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Restor Neurol Neurosci. 2003;21(3-4):177-90.

Brain derived proteins as markers of acute stroke: their relation to pathophysiology, outcome prediction and neuroprotective drug monitoring.

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  • 1Center for Advanced Imaging and Department of Neuropsychology and Behavioral Neurobiology, Bremen University, Germany.



Ischemic stroke is associated with a variety pathophysiological changes affecting both glial and neuronal brain tissue. These changes are mirrored in the release of specific proteins into peripheral blood. Neurone-specific enolase (NSE), protein S100B and glial fibrillary acidic protein (GFAP) are those proteins investigated most often as peripheral surrogate markers of brain damage after stroke in humans.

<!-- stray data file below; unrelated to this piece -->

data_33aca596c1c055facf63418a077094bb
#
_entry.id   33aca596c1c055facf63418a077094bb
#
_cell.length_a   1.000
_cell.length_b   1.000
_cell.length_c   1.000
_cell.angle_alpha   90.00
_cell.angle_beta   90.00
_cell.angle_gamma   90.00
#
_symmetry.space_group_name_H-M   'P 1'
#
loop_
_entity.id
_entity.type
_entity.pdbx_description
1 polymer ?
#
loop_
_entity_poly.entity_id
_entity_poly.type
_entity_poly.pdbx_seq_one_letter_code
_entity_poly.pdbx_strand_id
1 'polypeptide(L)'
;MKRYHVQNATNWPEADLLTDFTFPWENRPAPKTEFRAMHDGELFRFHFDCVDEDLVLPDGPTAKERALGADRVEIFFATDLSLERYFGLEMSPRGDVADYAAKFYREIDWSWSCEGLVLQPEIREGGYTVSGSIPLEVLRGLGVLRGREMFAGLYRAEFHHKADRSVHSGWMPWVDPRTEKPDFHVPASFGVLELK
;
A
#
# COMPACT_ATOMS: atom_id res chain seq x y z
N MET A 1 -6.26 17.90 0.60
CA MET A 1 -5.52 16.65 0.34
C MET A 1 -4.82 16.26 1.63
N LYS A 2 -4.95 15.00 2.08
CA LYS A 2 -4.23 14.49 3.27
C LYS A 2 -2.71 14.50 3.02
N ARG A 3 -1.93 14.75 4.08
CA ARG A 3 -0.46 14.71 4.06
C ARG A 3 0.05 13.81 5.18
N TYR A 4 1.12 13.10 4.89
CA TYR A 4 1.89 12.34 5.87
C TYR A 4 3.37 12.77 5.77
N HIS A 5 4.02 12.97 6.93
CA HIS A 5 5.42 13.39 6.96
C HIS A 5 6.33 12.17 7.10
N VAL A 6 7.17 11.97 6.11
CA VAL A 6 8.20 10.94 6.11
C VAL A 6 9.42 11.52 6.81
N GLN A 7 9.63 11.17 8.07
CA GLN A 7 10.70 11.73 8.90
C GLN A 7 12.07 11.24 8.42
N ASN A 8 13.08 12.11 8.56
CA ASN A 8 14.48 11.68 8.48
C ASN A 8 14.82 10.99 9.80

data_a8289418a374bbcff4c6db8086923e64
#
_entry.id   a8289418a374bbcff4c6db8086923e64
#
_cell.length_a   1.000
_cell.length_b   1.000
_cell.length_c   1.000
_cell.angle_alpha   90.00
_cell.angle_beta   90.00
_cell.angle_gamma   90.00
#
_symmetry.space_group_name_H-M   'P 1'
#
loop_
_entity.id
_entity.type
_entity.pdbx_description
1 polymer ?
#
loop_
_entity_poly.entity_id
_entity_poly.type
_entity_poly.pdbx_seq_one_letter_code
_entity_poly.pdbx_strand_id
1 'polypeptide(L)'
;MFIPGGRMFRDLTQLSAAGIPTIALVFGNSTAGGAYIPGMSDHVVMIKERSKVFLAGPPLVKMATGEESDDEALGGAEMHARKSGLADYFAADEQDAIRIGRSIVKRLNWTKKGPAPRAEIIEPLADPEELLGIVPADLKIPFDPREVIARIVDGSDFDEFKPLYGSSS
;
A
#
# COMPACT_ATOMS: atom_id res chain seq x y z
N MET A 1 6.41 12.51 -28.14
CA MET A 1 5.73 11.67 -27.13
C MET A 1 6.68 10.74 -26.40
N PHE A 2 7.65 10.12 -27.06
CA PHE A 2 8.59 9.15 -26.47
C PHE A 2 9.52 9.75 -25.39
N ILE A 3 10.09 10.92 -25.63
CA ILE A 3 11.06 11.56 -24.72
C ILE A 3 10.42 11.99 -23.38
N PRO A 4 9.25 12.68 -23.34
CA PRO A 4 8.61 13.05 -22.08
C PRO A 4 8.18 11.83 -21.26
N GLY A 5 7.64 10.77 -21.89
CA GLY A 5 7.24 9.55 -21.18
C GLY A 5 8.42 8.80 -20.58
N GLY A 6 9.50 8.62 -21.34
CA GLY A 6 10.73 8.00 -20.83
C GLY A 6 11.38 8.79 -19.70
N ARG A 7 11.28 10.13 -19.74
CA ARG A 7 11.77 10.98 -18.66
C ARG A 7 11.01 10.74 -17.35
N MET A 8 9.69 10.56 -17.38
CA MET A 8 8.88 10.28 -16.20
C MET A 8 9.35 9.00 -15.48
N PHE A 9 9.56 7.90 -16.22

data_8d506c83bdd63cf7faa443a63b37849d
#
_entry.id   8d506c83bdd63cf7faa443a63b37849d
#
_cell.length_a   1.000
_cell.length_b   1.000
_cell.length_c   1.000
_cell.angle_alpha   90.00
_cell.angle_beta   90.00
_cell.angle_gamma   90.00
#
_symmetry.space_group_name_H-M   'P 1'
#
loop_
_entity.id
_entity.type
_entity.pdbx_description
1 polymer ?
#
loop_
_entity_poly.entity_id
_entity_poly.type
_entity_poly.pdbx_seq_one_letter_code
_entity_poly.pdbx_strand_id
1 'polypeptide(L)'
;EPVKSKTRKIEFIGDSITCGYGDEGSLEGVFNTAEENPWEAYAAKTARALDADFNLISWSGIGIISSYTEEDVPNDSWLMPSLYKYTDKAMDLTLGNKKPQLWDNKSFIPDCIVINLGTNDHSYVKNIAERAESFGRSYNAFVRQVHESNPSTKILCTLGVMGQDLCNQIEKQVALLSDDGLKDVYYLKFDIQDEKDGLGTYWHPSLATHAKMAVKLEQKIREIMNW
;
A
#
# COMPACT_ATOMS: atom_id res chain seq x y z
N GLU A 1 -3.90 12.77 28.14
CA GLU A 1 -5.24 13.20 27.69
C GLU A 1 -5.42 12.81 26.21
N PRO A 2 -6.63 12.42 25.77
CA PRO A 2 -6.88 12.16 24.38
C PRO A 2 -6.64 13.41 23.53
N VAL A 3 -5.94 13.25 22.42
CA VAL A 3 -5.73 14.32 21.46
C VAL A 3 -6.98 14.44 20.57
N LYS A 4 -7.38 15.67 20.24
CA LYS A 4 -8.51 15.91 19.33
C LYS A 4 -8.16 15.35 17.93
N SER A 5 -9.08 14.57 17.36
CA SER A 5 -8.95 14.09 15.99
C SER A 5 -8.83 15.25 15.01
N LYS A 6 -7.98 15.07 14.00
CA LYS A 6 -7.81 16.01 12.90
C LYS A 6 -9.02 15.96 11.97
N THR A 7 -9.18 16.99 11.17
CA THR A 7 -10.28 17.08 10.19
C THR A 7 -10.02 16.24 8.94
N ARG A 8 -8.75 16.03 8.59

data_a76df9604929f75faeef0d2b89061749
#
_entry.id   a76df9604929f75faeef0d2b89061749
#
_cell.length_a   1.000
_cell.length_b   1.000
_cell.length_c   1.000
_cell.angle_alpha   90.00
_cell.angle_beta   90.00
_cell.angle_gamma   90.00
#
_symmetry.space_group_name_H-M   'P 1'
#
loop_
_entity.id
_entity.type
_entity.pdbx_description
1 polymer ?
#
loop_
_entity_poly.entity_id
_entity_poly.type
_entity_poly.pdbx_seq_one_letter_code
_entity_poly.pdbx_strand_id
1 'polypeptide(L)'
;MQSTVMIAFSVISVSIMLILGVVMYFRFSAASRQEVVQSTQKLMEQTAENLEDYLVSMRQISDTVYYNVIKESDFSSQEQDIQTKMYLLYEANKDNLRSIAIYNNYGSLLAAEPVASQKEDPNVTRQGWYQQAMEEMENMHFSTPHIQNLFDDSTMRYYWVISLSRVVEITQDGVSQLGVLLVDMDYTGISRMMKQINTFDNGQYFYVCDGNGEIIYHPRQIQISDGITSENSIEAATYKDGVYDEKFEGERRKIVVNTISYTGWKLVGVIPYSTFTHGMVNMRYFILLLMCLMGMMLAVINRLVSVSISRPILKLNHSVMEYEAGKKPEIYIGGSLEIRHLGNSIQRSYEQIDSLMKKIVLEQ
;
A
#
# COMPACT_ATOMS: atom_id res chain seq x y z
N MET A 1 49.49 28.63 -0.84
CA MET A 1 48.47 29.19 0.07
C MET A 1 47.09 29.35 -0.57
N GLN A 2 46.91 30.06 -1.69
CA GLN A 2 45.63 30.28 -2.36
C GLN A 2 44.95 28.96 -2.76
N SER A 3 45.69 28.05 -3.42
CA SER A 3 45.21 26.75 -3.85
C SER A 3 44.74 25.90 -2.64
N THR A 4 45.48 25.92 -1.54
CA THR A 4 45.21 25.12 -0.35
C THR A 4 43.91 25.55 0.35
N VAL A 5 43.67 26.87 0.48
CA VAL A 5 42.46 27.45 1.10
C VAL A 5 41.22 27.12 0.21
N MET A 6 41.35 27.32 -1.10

In the present article we present data which show that the release patterns of neuronal and glial tissue derived proteins after acute stroke are associated with the neuroradiological and neurobehavioral consequences of ischemic brain lesions and, additionally, may be useful in short-term outcome prediction. Kinetics of protein serum concentrations, however, are highly dependent on subtype of stroke lesions and do not merely reflect the degree of brain damage. They rather express complex neuronal-glial interactions as a (patho-)physiological consequence of ischemic brain lesions. We further demonstrate that S100B release patterns do reflect successful neuroprotective drug treatment with recombinant human erythropoietin (EPO) in acute stroke patients.


The analysis of poststroke serum concentrations of glial tissue derived proteins might be a promising strategy to monitor and evaluate neuroprotective approaches in stroke treatment.

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